Traditional Chinese medicine

Traditional Chinese medicine has been used by Chinese people from ancient times. Although animal and mineral materials have been used, the primary source of remedies is botanical. Of the more than 12,000 items used by traditional healers, about 500 are in common use.[4] Botanical products are used only after some kind of processing, which may include, for example, stir-frying or soaking in vinegar or wine. In clinical practice, traditional diagnosis may be followed by the prescription of a complex and often individualized remedy. Traditional Chinese medicine is still in common use in China. More than half the population regularly uses traditional remedies, with the highest prevalence of use in rural areas. About 5000 traditional remedies are available in China; they account for approximately one-fifth of the entire Chinese pharmaceutical market.[4]

Japanese TM

Many herbal remedies found their way from China into the Japanese systems of traditional healing. Herbs native to Japan were classified in the first pharmacopoeia of Japanese TM in the ninth century.[5]

Indian TM

Ayurveda is a medical system primarily practised in India that has been known for nearly 5000 years. It includes diet and herbal remedies, while emphasizing the body, mind, and spirit in disease prevention and treatment.[6]

WHO GUIDELINES FOR HERBAL MEDICINES

These guidelines recognized the importance of herbal medicines to the health of many people throughout the world, stating: “A few herbal medicines have withstood scientific testing, but others are used simply for traditional reasons to protect, restore, or improve health.” Most herbal medicines still need to be studied scientifically, although the experience obtained from their traditional use over the years should not be ignored. As there is not enough evidence produced by common scientific approaches to answer questions of safety and efficacy about most of the herbal medicines now in use, the rational use and further development of herbal medicines will be supported by further appropriate scientific studies of these products, and thus the development of criteria for such studies. In this regard, WHO has issued guidelines for the assessment of herbal medicines. These guidelines defined the basic criteria for the evaluation of quality, safety, and efficacy of herbal medicines with the goal of assisting national regulatory authorities, scientific organizations, and manufacturers in assessing documentation, submissions, and dossiers in respect of such products.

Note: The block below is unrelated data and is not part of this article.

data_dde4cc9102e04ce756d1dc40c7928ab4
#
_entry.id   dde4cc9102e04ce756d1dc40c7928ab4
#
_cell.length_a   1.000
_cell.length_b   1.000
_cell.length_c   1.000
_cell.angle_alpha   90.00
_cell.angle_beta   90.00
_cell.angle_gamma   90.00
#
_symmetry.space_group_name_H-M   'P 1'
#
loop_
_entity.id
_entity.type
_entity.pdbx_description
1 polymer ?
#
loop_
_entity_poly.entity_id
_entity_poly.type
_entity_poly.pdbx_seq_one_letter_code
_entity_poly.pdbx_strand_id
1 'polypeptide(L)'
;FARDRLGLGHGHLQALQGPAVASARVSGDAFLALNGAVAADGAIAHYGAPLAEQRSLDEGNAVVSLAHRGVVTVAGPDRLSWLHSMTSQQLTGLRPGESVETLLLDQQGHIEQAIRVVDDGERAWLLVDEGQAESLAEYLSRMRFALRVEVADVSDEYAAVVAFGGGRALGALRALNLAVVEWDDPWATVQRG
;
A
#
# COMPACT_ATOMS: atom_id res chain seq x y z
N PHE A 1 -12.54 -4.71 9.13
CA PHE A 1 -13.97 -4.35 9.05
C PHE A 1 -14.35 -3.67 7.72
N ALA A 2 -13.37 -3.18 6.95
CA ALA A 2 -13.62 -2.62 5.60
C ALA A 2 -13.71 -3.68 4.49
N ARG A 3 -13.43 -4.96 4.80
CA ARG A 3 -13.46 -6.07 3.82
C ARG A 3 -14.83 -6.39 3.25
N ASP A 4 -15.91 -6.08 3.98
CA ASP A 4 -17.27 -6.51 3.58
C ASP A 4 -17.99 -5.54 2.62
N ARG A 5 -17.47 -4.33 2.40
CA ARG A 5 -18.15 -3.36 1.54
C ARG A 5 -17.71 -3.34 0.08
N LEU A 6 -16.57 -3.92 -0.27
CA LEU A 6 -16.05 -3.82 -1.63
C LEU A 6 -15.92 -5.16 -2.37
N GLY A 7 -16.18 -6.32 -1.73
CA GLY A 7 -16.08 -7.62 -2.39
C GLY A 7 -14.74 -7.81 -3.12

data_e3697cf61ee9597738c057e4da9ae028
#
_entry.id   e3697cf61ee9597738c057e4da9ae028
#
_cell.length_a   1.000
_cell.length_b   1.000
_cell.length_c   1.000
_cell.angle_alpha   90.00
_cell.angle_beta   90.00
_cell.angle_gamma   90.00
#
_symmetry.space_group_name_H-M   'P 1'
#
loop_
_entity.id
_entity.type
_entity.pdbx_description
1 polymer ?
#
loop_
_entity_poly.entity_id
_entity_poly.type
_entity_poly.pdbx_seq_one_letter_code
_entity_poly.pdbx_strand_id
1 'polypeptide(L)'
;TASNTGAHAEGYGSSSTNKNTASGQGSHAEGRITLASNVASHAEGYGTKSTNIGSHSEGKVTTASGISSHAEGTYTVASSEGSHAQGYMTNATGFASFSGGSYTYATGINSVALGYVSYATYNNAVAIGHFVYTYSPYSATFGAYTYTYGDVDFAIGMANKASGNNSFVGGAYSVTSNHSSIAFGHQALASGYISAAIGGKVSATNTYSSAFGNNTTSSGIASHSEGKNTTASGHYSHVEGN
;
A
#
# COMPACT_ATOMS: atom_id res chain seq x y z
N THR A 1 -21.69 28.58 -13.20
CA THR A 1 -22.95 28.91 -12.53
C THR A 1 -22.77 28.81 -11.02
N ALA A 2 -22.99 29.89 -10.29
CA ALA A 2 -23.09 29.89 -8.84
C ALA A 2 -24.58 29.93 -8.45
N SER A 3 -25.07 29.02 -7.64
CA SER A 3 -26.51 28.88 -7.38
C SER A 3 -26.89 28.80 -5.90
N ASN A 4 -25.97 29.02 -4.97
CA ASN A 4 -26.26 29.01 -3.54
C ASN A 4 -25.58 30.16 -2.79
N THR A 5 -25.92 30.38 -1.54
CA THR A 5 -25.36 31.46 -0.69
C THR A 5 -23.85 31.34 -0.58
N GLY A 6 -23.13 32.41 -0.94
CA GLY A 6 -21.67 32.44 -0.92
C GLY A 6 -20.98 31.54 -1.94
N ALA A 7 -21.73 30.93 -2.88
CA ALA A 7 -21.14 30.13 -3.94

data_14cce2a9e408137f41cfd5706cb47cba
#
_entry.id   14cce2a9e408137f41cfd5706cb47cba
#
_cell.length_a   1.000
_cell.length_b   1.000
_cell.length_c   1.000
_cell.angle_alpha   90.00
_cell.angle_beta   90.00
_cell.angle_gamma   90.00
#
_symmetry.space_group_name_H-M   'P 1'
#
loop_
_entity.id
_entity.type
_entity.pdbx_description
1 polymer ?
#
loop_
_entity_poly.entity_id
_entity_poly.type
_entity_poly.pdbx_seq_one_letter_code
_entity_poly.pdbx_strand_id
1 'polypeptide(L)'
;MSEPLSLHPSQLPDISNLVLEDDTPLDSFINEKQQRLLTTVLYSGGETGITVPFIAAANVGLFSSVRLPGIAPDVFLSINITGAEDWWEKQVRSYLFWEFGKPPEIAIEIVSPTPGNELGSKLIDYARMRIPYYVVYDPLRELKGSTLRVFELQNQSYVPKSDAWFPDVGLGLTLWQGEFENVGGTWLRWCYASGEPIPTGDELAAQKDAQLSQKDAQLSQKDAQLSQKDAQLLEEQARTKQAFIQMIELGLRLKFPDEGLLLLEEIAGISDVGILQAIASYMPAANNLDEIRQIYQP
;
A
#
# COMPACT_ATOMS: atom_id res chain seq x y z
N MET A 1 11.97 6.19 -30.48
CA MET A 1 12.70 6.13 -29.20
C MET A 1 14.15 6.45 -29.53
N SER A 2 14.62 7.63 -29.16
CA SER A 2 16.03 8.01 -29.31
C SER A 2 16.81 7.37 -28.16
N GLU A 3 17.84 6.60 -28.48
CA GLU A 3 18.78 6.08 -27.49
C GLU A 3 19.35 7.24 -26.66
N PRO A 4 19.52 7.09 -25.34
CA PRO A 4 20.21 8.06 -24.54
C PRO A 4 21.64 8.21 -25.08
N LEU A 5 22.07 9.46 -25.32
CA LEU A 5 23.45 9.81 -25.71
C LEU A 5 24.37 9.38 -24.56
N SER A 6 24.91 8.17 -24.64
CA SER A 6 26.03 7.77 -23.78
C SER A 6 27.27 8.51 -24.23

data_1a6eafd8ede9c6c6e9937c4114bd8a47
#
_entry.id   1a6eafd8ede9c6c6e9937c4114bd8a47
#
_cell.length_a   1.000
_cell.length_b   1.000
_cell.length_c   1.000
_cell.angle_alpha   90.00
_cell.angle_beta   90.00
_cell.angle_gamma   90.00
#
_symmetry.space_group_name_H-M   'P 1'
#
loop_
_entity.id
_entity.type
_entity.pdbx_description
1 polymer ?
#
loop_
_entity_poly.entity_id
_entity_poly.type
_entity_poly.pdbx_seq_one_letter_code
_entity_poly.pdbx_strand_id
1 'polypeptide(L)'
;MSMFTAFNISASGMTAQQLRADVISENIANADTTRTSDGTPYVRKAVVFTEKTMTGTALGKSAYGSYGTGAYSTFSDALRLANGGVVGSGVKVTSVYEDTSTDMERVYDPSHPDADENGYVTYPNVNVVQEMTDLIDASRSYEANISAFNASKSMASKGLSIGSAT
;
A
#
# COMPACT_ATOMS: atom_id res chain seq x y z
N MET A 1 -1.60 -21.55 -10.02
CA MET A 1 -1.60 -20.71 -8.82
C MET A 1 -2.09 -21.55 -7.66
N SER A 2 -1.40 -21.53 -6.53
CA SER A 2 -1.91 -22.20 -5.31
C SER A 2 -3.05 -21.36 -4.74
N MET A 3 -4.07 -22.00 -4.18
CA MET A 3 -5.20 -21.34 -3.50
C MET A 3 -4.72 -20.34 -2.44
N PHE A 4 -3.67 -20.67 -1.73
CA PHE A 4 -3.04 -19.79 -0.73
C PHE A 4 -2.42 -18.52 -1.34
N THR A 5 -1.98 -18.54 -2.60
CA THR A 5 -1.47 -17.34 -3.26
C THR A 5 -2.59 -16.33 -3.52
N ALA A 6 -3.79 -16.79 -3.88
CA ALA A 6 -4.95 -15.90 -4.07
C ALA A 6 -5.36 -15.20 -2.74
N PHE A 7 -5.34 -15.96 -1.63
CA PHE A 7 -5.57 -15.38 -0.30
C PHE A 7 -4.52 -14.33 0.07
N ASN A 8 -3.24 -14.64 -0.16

The below mentioned WHO guidelines [Table 1] stressed the need for assessment of efficacy including the determination of pharmacological and clinical effects of the active ingredients, cultivation and collection of the medicinal plants, and labeling which includes a quantitative list of active ingredient, dosage, and contraindications.

Table 1
Different WHO guidelines with their major resolutions and year of establishment

THE EUROPEAN UNION